Meta-synthesis of the Research on Information Seeking Behaviour of Graduate Students Highlights Different Library Resource Needs Across Disciplines and Cultures
A Review of:
Catalano, A. J. (2013). Patterns of graduate students' information seeking behaviour: A meta-synthesis of the literature. Journal of Documentation, 69(2), 243-274. doi:10.1108/00220411311300066
Joanne L. Jordan
Research Information Manager
Arthritis Research UK Primary Care Centre, Keele University
Keele, Staffordshire, United Kingdom
Received: 01 Jul. 2013 Accepted: 11 Oct. 2013
2013 Jordan. This is an Open Access article distributed under the terms of the Creative Commons‐Attribution‐Noncommercial‐Share Alike License 2.5 Canada (http://creativecommons.org/licenses/by‐nc‐sa/2.5/ca/), which permits unrestricted use, distribution, and reproduction in any medium, provided the original work is properly attributed, not used for commercial purposes, and, if transformed, the resulting work is redistributed under the same or similar license to this one.
Objective – To synthesize research on the information seeking behaviour of graduate students.
Design – Meta-synthesis of quantitative and qualitative research.
Setting – Higher education institutions mainly in the U.S. and Canada, but including studies from other countries in Europe, Asia, and Africa.
Subjects – Graduate students (master’s and doctoral level).
Methods – The Library Information Science and Technology Abstracts (LISTA) database
was searched from 1997 to 2012. References of retrieved studies were reviewed and a Google search carried out. Studies were critically appraised using the Evidence Based Librarianship (EBL) critical appraisal checklist by Glynn (2006). The author extracted information from the included studies and took notes on the studies’ findings. Notes were then grouped into themes according to relevant research questions that emerged. A critical interpretive synthesis approach used qualitative and quantitative information from the synthesis to answer these research questions. Small user surveys were summarized in the tables but not included in the synthesis.
Main results – The review included 48 studies. Most studies were rated as having good study design and results, but many were thought to be weak when it came to their sampling and data collection techniques.
Students often initially look on the Internet for information. Many acknowledged that this information may be unreliable and turn to sources recommended by their advisors. Increasingly library resources are accessed remotely, rather than print versions. However, knowledge of library web resources and services is not always good, with many students using Internet search engines to find information.
It is suggested that accessibility of resources in different disciplines and familiarity with technology drives information behaviour. It is not always feasible for all sources of information needed in different subjects to be made readily available electronically.
Professors, faculty members, and advisors were consulted most often by students, however this varied between disciplines and institutions. Librarians who demonstrated and promoted their expertise to academic departments were more highly valued by students.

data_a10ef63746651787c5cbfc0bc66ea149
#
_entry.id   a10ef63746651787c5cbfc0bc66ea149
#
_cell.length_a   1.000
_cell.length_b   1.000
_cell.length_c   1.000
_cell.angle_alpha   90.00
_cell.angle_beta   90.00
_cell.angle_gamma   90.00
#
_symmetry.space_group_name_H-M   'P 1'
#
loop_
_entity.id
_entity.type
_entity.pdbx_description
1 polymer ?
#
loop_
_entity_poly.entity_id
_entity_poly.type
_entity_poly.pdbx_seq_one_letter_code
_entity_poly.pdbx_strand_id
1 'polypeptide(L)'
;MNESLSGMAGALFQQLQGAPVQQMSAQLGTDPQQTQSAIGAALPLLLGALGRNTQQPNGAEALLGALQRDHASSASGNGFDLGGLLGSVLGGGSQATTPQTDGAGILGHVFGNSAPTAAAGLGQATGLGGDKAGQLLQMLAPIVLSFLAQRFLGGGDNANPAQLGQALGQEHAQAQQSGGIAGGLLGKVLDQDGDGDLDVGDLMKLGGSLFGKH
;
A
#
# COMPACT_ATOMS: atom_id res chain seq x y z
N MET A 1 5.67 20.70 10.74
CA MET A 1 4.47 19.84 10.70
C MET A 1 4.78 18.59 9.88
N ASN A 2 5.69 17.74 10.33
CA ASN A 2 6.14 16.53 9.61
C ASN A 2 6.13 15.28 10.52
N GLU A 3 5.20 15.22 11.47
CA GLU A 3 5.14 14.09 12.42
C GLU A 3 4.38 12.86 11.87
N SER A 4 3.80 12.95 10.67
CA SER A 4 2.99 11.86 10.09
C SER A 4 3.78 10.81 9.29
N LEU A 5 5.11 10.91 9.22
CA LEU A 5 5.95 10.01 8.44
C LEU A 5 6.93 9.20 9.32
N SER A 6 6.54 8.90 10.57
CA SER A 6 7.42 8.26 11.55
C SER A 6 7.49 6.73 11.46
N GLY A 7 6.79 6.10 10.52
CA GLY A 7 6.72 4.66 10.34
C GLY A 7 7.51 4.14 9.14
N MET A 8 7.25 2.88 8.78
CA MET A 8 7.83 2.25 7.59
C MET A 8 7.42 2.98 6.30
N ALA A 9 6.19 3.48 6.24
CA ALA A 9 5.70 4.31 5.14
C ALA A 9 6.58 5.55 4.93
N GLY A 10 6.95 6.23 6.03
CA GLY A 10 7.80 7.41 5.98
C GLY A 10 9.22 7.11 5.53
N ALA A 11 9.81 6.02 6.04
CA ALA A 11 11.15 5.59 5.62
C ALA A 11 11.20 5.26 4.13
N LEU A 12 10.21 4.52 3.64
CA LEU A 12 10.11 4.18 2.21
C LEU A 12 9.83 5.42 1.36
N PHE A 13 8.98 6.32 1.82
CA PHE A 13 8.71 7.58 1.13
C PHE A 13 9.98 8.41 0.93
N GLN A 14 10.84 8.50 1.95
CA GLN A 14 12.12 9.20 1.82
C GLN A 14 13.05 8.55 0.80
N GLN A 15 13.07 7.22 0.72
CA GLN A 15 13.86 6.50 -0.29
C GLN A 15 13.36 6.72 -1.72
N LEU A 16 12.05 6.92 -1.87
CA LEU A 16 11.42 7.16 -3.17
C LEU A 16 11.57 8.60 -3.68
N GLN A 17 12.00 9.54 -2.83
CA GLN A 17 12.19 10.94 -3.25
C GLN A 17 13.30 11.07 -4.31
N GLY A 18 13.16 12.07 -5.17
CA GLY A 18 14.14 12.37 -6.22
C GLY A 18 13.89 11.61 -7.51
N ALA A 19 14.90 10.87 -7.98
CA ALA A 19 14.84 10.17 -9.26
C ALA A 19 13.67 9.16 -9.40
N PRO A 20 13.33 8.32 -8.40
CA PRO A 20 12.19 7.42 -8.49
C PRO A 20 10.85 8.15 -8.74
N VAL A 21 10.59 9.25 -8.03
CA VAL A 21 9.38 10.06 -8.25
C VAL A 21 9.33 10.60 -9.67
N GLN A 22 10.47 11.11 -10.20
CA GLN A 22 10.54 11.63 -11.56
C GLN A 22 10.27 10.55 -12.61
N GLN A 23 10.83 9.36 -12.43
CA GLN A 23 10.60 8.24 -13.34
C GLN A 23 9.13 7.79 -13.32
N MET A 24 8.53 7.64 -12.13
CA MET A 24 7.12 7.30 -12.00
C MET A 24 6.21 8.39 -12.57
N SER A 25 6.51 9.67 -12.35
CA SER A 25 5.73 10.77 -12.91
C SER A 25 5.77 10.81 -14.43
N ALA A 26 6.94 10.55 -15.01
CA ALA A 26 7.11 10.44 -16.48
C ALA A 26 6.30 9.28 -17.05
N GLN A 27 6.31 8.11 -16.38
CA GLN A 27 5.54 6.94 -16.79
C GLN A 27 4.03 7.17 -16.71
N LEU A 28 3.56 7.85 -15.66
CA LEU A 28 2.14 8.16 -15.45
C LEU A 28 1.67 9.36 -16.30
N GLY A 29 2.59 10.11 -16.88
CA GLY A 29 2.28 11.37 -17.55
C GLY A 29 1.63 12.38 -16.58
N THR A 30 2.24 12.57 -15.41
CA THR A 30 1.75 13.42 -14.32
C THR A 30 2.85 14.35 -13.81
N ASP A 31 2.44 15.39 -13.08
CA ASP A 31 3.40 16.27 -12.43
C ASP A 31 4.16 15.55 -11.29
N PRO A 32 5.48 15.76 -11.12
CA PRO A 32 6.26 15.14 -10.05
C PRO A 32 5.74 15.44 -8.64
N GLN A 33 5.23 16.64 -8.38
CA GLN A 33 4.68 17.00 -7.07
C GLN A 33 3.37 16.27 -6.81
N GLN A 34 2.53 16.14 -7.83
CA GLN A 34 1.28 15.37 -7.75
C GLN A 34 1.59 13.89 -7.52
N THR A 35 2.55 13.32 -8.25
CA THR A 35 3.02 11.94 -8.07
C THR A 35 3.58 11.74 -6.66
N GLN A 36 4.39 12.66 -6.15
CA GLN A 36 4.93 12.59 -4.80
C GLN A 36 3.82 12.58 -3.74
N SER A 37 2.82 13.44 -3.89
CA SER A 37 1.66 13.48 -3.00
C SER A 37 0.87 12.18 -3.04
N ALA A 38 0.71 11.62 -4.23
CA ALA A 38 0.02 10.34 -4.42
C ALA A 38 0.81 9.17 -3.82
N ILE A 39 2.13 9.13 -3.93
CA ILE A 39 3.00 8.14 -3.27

Students used reference lists of articles to find other relevant material (citation chasing). Students were more concerned about the speed of accessing material rather than the quality or reliability of the content. Some students were put off by seemingly complex library systems and tools. Boolean operators and advanced search strategies were rarely used and if they were used, it tended to be by students with more computer expertise.
International students may not be as aware of the library services that are available to them. Differences in culture and language can affect whether a student feels comfortable asking for help with library resources.
Conclusion – Different types of students, such as master’s and doctoral level students or those from different disciplines, access different types of resources in different ways. Graduate students may benefit from training offered in a variety of different formats to address these different needs. Other people are important in helping students begin their research and therefore institutions should ensure those advising students are aware of information services and training available. It is suggested that further research should be done looking into cultural differences in information behaviours. It is also recommended that researchers should increase their use of standardized, validated questionnaires to improve consistent measurement of information behaviour.
Critical Interpretive Synthesis (CIS) was adapted from meta-ethnography by Dixon-Woods et al. specifically to synthesize a large number of studies that are a mix of qualitative and quantitative research (2006). This approach differs from conventional systematic reviews of quantitative studies, in that it is more dynamic, iterative, and responsive and is very much based on qualitative research methods such as grounded theory. Therefore, experience in qualitative research methods is an advantage when undertaking this type of review. This type of synthesis does not follow a step-by-step predefined method and, as much of the process is driven by the author-generated theory, it is often difficult to report in a clearly reproducible way. This seems a suitable method to use in this review, because a variety of different quantitative and qualitative studies are included. It is useful to have examples of this method being used in the library and information science literature for others to refer to.